San Antonio, Texas
June 10, 2012
June 10, 2012
June 13, 2012
Liberal Education/Engineering & Society
25.83.1 - 25.83.19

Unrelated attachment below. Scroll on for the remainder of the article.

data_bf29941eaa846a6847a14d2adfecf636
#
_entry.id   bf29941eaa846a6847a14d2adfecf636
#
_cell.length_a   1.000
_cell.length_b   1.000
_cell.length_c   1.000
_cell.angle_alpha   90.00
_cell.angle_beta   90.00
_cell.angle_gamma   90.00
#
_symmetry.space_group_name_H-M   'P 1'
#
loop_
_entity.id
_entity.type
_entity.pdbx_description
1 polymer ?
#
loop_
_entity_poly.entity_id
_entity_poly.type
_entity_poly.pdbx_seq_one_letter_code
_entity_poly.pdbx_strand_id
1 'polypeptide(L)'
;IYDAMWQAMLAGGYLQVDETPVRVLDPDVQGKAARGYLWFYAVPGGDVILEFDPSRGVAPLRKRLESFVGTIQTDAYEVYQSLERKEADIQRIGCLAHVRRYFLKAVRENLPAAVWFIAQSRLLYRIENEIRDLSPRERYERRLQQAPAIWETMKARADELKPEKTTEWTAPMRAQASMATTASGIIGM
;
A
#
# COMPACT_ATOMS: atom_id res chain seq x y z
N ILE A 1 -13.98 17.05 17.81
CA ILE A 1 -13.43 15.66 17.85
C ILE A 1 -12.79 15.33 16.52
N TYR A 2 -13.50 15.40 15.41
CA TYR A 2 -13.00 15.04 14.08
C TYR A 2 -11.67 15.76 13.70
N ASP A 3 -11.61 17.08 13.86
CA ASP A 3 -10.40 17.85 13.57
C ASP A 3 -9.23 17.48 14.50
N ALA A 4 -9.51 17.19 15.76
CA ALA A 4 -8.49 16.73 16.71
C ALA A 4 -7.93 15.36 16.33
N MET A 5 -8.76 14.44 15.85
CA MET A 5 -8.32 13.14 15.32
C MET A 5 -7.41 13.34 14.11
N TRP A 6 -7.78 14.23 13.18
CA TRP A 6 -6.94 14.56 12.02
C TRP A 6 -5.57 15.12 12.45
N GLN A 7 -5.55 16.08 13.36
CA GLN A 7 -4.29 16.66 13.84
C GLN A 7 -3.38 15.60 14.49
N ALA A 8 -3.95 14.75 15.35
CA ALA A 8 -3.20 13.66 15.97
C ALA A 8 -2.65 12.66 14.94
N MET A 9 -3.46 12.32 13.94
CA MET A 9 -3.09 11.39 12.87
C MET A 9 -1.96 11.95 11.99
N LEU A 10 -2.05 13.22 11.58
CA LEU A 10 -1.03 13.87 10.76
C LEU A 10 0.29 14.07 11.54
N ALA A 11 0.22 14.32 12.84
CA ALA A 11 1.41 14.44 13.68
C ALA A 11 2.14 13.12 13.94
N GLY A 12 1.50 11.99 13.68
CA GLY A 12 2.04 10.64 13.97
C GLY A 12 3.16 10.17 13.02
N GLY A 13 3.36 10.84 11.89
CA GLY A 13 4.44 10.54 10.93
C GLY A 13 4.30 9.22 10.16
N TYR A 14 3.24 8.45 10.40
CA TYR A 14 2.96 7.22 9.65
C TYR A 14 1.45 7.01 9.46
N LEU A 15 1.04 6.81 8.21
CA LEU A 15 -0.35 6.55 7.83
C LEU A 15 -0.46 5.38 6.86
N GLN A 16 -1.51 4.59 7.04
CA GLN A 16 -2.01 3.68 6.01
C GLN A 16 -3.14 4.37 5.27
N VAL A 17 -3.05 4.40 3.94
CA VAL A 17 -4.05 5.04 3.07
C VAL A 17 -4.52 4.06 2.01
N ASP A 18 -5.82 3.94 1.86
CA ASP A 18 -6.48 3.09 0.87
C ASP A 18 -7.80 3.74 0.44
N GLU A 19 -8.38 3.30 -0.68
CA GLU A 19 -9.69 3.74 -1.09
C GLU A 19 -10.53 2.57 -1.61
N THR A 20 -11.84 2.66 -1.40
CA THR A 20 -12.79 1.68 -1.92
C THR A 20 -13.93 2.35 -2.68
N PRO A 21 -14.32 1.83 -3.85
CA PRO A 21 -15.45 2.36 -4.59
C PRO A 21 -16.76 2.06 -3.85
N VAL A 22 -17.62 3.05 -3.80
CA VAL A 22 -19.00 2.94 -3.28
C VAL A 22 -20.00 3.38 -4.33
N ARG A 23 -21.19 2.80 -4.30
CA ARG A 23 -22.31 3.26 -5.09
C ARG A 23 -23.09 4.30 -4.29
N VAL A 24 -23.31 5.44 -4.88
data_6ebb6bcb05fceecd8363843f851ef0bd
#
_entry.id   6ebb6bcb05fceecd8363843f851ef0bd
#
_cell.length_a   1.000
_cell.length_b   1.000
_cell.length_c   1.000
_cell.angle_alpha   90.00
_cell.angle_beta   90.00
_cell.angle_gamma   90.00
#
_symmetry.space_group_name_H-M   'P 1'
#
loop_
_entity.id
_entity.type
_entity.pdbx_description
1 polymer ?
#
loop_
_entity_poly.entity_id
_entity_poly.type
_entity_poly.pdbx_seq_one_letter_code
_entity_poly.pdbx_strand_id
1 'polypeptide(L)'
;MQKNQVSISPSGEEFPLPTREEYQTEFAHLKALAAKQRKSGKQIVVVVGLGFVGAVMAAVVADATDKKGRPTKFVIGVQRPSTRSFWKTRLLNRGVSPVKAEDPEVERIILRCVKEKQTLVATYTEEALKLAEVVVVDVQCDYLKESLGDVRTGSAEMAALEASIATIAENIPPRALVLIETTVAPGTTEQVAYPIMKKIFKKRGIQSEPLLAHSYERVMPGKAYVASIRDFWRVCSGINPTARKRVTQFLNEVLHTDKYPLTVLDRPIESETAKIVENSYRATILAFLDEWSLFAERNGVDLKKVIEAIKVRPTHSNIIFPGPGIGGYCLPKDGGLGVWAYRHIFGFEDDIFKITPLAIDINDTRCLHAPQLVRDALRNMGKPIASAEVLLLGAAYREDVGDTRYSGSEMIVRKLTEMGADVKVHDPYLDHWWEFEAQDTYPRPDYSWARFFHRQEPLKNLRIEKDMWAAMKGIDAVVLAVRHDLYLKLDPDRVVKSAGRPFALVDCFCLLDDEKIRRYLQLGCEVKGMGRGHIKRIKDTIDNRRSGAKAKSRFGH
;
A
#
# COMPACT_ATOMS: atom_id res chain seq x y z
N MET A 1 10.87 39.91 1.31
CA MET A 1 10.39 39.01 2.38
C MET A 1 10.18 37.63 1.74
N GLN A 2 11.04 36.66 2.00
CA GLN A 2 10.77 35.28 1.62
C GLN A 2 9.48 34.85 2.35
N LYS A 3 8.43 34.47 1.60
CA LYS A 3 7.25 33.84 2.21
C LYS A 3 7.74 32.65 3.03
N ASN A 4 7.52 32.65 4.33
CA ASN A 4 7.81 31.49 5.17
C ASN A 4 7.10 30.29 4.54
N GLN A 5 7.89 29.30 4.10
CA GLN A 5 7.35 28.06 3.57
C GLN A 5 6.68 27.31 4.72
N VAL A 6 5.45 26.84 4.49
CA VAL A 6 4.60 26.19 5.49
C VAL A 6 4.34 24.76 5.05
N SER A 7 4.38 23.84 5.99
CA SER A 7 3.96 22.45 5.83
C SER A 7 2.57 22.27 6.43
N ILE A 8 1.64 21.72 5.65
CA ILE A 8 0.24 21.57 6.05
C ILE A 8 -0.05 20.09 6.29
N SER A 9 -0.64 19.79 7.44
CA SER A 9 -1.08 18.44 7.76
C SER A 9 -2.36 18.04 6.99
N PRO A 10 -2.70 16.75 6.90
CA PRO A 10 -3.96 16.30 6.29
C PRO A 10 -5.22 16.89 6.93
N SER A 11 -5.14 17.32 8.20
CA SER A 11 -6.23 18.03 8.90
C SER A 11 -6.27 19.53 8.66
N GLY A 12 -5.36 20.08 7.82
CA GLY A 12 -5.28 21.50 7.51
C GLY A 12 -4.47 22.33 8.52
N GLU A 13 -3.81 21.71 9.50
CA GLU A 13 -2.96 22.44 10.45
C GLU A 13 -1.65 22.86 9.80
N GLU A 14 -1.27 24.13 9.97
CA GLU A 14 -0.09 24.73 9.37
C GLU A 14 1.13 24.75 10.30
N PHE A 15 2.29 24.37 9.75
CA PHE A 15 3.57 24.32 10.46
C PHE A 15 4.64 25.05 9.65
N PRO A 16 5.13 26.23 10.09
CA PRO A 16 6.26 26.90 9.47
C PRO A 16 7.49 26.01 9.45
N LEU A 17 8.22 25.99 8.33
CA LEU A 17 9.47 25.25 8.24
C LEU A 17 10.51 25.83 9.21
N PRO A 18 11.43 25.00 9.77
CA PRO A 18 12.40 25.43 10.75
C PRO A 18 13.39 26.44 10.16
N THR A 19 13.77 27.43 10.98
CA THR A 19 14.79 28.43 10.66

A Novel Approach to Teaching Technical Writing This paper describes how ENGI 2304: Technical Communications for Engineers usesbest-selling novels to provide course content and to lead students from their liberal studies intotheir engineering studies. Students read the novels Pompeii by Robert Harris and Prey byMichael Crichton and complete projects based on or inspired by those novels. The paper firstexplains the standard research projects in technical writing classes and outlines severalobjections with these projects. Then, it outlines the rationale for using literature in a technicalwriting class. Previous studies have argued against the practice of mixing literature withtechnical writing, so this paper explains how this new purpose and procedure answers thoseprevious objections. Then it explains how these newer novel projects meet the course goals aswell as provide fun content for both the professor and the students. The novels also providecontent for technical writing projects. For Pompeii, groups studied, wrote about, and presentedon Roman aqueducts, engineers in Roman society, Roman architecture, volcanic predictions, andthe eruption of Vesuvius, while those for Prey studied emergent behavior, the feasibility ofnanotechnology, the ecological dangers of nanotechnology, and distributed programming. Thenthe paper describes exactly how literature is used in the class and provides the results of theproject using an anonymous student survey. Students enjoyed the projects, and they learnedabout the forms of engineering writing.
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